Ok so I have just accepted Grace Revealed to review for online book club but first I came to the forums to see what others are saying about it. Now I do suffer from anxiety and at times depression and from what I gather there are stories in this book that heavily focus on such topics, along with other tough to talk about things. I have also noticed that a lot of people who are reading and enjoying this book would consider themselves to be religious and I am not. So I have to wonder, is this book one that will still be beneficial for those that are not a part of the religious community or is it so heavily religious that others will not be able to find much enjoyment in it. My goal is largely to look for lessons or help that dose not focus on prayer alone as a solution.
In no way am I against anyone's personal beliefs I just am looking at ways that this book might help those who are not part of said communities and who have no interest in joining one. I know stuff like this is a controversial or "hot topic" so please do not think that I am trying to upset anyone.
I am interested in the opinions of others who have came reading this book for the same reasons. Who else here dose not subscribe to the Christian way of life and yet have found this book to be enjoyable and or helpful?
I think the best answer will give you someone who is not religious but has read the book. However, I am not that person but I do wish to discuss this topic. I found it very interesting. If I have learned anything in my reading history is that reading is very subjective. So we may not have a "correct" or specific answer to your question. Maybe the best is for you to try to read it and see it for yourself.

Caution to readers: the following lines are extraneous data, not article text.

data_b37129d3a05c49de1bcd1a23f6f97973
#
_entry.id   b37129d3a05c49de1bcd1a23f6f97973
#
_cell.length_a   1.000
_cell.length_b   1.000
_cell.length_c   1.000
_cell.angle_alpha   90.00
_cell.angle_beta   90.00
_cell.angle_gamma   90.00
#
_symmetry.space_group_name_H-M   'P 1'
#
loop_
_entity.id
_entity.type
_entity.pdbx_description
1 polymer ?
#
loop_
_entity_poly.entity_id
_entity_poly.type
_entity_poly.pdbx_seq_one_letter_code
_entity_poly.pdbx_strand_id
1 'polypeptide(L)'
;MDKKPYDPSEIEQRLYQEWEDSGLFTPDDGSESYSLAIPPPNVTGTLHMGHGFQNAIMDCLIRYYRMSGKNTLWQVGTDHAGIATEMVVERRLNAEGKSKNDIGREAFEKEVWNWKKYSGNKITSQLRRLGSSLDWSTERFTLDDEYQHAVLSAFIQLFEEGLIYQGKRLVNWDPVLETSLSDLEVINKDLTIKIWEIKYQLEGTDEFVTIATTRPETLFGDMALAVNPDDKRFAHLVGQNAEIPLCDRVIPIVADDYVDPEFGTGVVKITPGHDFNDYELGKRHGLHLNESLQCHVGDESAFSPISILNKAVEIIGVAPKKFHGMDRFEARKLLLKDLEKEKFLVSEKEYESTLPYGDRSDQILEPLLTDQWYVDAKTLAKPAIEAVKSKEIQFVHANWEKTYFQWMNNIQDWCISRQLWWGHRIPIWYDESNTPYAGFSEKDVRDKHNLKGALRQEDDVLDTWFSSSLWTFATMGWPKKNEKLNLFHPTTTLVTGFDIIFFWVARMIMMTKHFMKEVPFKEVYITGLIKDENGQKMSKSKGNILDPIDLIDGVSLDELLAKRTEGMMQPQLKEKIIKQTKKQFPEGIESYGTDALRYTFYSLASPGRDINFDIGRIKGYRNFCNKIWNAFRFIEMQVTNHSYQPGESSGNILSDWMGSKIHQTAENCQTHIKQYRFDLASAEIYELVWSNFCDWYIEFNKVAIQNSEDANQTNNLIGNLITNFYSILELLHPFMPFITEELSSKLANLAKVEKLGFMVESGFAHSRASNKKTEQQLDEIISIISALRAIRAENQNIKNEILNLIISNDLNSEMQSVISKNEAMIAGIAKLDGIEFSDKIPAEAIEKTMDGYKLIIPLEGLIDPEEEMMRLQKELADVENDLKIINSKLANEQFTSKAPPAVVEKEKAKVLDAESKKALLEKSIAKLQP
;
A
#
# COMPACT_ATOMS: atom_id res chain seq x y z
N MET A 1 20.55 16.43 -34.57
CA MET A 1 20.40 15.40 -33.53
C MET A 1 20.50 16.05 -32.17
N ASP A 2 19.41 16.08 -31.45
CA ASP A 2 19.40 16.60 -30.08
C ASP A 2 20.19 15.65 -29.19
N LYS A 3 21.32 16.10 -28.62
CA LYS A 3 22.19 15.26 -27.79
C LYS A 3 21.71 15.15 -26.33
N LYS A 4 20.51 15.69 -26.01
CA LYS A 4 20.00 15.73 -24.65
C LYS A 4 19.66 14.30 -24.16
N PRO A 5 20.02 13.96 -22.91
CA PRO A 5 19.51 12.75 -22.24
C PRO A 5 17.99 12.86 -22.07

My opinion is that better understanding of this book will have all readers who have some kind of religion or are spiritual beings. This book is heavily inspired by faith. So I am not sure how beneficial would that be for someone who doesn't have it. Now, I don't think you have to be heavily religious person.
I am an atheist who read the book and there are lessons to be had from it. I will say that we atheists would certainly understand the book, but would disagree on principles of faith. For example, the author says that you need faith in God to get you through hard times. Obviously, someone like me doesn’t believe that. While I don’t believe that, I understand that others need that. The moments that people in the book have of being born again That helped them get through I might have In my own way with humanity or in doing service to others that is not related to religion. It’s all just done with an absence of a god.

User avatar
Grace Bela
Posts: 106
Joined: 02 May 2020, 10:42
Currently Reading: Jesus Calling
Bookshelf Size: 19
Reviewer Page: onlinebookclub.org/reviews/by-grace-bela.html
Latest Review: Moon Luck by Wayne Scott Harral

Post by Grace Bela »

Zoe Luh wrote:
28 May 2020, 16:01
I'm also noon-religious. I haven't read this book yet, I've been debating it strongly because it seems like it has a powerful message, but I'm just not that familiar with the Bible. I think we could probably both learn from the book by looking less at the specifics of the stories and more at the general message.
With all of the Scriptural references and personal stories in this book, I don't think readers have to be too familiar with the Bible as long as they know a little bit about the Christian faith.

Post Reply

Return to “Discuss "Grace Revealed " by Frederick J. Sievert”